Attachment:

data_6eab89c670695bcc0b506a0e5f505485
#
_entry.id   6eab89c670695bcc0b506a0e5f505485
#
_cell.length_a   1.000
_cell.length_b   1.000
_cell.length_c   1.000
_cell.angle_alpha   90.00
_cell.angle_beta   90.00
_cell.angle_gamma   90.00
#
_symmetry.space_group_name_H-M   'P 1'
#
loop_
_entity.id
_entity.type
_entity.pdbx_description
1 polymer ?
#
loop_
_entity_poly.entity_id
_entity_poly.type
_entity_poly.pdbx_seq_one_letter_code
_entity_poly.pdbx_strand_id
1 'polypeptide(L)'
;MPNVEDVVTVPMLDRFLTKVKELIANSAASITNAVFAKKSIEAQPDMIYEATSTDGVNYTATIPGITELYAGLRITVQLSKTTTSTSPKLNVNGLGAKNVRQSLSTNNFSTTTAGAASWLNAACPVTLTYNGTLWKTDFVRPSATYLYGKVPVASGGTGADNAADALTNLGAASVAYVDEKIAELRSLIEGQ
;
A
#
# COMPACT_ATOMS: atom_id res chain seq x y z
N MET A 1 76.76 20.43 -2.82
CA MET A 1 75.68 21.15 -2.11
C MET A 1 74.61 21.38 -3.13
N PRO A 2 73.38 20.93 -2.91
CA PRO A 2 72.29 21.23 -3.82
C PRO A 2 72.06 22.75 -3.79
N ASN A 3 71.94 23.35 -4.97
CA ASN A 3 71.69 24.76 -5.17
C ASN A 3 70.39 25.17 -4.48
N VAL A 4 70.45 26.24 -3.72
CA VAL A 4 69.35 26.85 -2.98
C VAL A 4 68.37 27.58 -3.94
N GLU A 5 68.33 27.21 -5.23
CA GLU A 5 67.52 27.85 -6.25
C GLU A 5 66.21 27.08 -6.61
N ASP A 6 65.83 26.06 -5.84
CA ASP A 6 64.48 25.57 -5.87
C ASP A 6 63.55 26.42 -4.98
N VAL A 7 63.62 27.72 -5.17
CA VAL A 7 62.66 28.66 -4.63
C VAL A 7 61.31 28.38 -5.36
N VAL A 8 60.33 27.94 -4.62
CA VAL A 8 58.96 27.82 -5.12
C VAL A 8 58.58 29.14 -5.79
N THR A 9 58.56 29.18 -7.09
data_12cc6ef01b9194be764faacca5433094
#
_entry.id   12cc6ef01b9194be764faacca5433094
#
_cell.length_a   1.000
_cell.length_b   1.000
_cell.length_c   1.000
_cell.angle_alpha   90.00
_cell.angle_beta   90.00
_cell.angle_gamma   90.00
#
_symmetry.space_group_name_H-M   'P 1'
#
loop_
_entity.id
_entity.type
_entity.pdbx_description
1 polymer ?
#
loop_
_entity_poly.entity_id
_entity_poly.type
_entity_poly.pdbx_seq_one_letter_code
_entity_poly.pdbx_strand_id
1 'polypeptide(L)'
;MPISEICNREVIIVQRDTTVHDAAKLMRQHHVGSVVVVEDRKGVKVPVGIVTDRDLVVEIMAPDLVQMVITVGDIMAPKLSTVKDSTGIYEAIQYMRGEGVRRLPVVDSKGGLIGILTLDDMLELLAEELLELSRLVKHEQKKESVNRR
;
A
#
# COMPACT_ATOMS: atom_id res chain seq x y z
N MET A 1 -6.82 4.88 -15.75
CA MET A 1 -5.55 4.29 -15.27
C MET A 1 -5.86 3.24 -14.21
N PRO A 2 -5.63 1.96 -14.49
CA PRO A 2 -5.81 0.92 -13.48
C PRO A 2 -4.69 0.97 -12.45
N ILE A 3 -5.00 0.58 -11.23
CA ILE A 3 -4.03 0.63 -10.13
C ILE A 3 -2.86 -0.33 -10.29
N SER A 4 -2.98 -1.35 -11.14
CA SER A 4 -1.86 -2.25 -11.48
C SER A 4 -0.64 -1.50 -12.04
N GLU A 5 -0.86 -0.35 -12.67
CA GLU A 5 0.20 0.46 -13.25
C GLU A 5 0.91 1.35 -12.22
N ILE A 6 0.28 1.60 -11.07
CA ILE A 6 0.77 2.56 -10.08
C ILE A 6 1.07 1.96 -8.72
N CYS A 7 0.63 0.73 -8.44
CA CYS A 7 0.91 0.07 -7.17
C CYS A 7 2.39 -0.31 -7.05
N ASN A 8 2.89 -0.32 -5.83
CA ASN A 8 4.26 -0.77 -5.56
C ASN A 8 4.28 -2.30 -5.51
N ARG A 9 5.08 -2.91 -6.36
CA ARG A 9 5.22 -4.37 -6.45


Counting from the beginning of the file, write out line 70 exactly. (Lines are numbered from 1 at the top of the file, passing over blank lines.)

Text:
_entity.id